My commentary is on the articles, ‘I will show you my faith by what I do: a survey of the religious beliefs of journalists and journalists' faith put into action’ and ‘The framing of Islam on network news following the September 11th attacks’.
The first article by Underwood is based on a 1998 study in the US and Canada to examine the inter-relationship between journalism and religion, in light of the news coverage on religion that seemed to focus only on ‘contentiousness, scandal, or the offbeat’. Conservative critics claimed that journalists were secular and irreligious, and the researchers of the study hypothesised that journalists were not irreligious as they seemed to be.
Although there were earlier studies that examined journalists’ religious beliefs and attitudes, the questions centred mainly on the frequency of the journalists’ church attendance and affiliation to any religious institution. In Underwood’s study, the researchers delved deeper into understanding the role of religion in the journalists’ value systems and how their beliefs were translated into their professional work. The analysis of the survey was done in three steps, as shown in the following diagram:
From the survey, the results showed that journalists were not irreligious as the critics claimed to be. With regard to the treatment of religion in news coverage, a high percentage of journalists responded positively to the statements that ‘Journalists should have good knowledge of religion’ and ‘Journalists bear responsibility for public discourse on the role of religion in society’. To ascertain whether these beliefs are translated into their professional work, the second article by Ibrahim examines this, in light of the September 11th attacks in the US.
According to Ibrahim, the representations of Islam in the news coverage following the September 11th attacks range from Islam being represented as a violent religion to it being a peaceful one. One of these misrepresentations stems from the unbalanced reports done by journalists, who would interview Islamic extremists such as bin Laden and present their views without balancing them with alternative Muslim perspectives, especially from the Islamic scholars’ point of view. Another misrepresentation of Islam is present in news coverage in which the focus would be on angry Muslim men who carry rifles, or wear ski masks. Whether on reel or real life, Muslim men are depicted in a negative light.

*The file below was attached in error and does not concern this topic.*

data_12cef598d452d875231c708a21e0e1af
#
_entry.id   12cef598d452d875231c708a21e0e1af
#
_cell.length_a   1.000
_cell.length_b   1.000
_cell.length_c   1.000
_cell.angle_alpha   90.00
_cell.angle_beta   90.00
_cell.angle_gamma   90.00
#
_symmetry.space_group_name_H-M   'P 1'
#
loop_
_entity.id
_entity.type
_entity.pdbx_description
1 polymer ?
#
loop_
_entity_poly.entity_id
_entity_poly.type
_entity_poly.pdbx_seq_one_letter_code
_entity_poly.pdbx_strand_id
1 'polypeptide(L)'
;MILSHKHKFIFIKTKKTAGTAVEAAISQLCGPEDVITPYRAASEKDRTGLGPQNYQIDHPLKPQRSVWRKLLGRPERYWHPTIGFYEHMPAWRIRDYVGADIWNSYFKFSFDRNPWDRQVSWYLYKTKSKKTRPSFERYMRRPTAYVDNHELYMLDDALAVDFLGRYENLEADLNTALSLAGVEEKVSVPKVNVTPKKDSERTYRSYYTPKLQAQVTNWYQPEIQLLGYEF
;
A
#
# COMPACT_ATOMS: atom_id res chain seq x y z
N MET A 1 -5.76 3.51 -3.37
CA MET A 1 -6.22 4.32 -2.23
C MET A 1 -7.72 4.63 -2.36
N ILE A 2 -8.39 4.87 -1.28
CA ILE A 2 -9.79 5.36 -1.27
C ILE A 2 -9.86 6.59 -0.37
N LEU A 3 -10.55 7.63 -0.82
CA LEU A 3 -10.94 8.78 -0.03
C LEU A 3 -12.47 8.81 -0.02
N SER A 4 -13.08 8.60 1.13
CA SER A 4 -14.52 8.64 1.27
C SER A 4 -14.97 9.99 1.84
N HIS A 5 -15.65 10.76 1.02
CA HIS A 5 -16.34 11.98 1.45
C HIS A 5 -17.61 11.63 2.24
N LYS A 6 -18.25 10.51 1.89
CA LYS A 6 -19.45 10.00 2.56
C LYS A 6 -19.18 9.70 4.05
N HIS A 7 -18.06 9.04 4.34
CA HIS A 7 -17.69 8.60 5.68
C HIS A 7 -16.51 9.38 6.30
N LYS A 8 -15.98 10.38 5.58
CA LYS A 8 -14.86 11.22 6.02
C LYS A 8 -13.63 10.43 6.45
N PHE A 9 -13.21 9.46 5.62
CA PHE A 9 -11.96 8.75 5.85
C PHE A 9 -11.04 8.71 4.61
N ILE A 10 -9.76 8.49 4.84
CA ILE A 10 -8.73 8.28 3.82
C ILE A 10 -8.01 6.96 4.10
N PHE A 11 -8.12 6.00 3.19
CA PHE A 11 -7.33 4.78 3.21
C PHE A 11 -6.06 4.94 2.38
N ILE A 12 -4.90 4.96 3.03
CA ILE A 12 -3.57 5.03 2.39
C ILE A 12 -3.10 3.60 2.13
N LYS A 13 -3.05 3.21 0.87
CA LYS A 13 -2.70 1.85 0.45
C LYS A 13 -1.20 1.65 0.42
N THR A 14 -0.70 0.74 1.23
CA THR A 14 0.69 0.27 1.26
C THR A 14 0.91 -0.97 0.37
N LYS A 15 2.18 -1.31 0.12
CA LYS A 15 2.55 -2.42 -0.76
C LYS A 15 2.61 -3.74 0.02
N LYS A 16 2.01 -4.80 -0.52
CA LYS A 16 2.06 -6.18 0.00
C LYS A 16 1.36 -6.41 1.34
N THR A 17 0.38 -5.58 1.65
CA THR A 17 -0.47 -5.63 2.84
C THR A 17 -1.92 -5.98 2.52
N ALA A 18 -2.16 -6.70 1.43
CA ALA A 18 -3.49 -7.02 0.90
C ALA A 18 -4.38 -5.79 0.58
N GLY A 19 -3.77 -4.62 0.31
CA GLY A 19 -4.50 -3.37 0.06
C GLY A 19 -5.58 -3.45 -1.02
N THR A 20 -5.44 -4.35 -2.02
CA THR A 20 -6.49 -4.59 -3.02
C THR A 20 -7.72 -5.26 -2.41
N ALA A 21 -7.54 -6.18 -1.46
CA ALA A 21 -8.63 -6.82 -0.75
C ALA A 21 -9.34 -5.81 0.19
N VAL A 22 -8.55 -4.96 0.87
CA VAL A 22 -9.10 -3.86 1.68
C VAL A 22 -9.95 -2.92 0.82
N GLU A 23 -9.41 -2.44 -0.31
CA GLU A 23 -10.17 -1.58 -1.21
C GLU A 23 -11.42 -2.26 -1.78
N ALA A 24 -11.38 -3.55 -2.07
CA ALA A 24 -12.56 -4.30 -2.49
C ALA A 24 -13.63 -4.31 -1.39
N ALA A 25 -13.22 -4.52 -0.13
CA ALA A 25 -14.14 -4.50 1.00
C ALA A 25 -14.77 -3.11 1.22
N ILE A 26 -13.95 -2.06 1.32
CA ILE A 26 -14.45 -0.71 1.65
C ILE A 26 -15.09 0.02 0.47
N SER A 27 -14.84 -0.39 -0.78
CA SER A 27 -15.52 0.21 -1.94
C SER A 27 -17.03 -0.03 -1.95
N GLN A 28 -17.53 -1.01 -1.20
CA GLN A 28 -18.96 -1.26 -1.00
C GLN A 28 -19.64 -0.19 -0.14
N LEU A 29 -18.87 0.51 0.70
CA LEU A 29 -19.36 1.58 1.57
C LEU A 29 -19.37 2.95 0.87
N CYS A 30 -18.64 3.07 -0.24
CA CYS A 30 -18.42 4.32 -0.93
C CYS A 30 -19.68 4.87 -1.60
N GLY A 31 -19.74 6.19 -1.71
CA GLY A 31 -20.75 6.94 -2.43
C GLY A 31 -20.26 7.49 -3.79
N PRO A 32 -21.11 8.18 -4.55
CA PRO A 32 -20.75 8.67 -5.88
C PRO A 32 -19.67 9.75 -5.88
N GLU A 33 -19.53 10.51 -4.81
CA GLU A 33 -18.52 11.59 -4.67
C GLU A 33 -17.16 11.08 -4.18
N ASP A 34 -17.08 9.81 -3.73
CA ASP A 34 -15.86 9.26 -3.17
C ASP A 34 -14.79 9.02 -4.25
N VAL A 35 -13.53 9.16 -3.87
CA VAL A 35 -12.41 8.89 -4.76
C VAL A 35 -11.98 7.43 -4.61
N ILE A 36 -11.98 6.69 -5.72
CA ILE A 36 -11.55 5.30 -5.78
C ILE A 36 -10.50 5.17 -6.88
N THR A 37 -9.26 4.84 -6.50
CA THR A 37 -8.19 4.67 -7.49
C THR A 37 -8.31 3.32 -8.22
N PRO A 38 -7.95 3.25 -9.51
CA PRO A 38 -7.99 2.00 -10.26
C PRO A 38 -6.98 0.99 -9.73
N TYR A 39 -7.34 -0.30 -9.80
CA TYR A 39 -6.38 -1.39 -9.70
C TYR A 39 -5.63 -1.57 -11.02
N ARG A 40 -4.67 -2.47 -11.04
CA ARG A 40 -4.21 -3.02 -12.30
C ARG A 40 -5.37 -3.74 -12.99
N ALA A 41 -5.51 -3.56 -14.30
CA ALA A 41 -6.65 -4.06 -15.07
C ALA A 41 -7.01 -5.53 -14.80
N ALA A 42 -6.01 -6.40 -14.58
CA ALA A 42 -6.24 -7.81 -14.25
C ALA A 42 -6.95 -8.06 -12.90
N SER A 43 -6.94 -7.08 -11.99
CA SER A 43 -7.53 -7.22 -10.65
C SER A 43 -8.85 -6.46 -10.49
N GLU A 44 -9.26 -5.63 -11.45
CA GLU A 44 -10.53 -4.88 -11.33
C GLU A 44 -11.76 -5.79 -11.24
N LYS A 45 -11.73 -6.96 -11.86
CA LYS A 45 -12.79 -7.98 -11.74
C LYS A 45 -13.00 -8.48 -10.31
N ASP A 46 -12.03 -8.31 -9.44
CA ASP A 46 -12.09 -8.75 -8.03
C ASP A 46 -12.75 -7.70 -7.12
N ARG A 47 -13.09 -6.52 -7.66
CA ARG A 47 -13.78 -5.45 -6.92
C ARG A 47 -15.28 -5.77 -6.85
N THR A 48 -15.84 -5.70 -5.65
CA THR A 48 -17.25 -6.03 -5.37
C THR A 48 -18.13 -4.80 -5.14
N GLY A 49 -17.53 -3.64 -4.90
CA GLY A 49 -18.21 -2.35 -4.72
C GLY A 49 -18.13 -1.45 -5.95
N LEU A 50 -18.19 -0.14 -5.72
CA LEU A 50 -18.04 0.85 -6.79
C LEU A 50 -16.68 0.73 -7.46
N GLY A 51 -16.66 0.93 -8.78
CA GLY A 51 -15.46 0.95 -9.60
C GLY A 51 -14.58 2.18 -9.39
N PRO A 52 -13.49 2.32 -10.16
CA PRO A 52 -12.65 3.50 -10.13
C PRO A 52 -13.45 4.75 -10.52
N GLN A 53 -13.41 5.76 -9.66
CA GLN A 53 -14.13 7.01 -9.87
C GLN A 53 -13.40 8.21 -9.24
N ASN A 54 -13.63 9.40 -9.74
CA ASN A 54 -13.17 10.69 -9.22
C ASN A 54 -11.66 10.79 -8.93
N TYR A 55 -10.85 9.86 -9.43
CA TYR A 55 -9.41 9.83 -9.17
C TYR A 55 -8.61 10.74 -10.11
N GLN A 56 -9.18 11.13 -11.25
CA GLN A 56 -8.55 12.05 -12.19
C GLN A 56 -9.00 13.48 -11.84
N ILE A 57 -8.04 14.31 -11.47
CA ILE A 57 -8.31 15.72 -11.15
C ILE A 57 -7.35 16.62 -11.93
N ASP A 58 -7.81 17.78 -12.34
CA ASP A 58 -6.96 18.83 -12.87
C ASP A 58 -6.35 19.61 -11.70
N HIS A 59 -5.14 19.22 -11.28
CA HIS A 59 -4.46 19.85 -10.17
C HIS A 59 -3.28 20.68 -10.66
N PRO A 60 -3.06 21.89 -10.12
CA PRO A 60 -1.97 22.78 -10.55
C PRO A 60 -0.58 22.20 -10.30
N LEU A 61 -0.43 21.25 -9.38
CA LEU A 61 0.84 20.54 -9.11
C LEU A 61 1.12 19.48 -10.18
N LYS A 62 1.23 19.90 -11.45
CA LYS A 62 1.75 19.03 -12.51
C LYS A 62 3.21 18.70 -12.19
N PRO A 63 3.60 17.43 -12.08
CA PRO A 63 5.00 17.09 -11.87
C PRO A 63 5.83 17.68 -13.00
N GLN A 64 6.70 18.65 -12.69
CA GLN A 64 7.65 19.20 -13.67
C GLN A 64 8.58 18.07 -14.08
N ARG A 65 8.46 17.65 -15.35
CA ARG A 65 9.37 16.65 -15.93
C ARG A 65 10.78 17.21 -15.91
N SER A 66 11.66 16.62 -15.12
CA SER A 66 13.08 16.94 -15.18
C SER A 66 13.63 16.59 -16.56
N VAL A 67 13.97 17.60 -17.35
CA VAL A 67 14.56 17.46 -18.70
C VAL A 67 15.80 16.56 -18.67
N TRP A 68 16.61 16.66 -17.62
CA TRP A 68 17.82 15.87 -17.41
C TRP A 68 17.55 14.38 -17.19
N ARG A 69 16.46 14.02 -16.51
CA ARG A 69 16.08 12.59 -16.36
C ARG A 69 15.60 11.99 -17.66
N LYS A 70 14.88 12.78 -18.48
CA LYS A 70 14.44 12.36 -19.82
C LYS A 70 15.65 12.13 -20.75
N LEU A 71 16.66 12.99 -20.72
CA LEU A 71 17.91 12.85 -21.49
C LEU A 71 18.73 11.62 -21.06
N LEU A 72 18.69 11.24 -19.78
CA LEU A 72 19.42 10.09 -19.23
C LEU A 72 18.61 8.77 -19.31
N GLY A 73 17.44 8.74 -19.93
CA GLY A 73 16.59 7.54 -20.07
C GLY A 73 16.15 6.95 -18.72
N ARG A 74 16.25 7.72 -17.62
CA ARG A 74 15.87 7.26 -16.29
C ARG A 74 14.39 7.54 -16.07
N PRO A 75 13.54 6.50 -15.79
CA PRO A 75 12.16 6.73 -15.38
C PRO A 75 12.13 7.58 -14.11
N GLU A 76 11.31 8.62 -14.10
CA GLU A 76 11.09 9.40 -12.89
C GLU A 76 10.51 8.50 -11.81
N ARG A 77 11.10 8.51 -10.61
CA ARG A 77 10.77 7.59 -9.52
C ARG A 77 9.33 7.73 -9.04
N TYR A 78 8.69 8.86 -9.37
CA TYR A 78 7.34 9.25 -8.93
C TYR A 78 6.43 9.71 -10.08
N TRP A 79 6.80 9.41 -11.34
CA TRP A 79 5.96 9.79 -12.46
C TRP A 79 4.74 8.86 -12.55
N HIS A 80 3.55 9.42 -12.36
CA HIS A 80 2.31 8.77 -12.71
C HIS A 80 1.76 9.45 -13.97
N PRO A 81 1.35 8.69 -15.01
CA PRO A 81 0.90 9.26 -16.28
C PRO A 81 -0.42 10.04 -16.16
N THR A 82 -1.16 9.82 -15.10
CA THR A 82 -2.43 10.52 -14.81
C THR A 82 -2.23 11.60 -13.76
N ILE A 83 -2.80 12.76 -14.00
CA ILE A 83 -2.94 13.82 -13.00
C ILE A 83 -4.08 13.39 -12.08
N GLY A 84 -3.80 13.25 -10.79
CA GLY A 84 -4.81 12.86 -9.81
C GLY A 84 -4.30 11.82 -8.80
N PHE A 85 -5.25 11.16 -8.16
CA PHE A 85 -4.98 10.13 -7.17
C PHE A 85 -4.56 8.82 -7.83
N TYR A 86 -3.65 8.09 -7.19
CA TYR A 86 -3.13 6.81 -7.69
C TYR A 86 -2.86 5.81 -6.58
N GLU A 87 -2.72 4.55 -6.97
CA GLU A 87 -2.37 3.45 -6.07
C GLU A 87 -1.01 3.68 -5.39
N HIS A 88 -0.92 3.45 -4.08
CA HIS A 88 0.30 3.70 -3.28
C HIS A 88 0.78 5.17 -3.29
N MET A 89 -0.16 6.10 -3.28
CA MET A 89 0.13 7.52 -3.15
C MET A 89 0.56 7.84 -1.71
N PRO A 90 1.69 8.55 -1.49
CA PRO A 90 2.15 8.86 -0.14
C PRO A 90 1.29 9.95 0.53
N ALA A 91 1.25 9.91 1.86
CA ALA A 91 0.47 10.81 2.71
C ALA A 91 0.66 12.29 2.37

The rampant misrepresentations only serve to reinforce the American non-Muslims’ skewed opinion of Islam. Baudrillard’s theory on hyperreality explains this conflation of truth/reality and simulacra. Even Kees Brants (2008) questions about the objectivity of truth:
Is there such a thing as a real picture of reality? Are we talking about a redefinition of truth itself? No, not a redefinition of truth, but being clear that objectivity and truth are an impossibility.
In view of this, journalists need to consider multiple perspectives when reporting stories about religion, and be aware of cultural or religious sensitivities that could arise from the coverage. They also need to practise discretion when interviewing Islamic extremists such as bin Laden so that the public does not have a misconception of Islam. They also need to have a sense of ethical responsibility and accountability to ensure that the events covered do not trigger civil unrest or hatred among different faith groups.
Baudrillard, J. The precession of simulacra. In Durham, M. G. & Kellner, D.M. (Eds), Media and cultural studies, (pp. 453-481). UK: Blackwell Publishing.
Ibrahim, D. 2010. The framing of Islam on network news following the September 11th attacks. International Communication Gazette. 72, 1, 111-125.
Underwood, D. 2002. I will show you my faith by what I do: a survey of the religious beliefs of journalists and journalists' faith put into action. In from Yahweh to Yahoo! the religious roots of the secular press, 130-147, Urbana and Chicago: University of Illinois Press.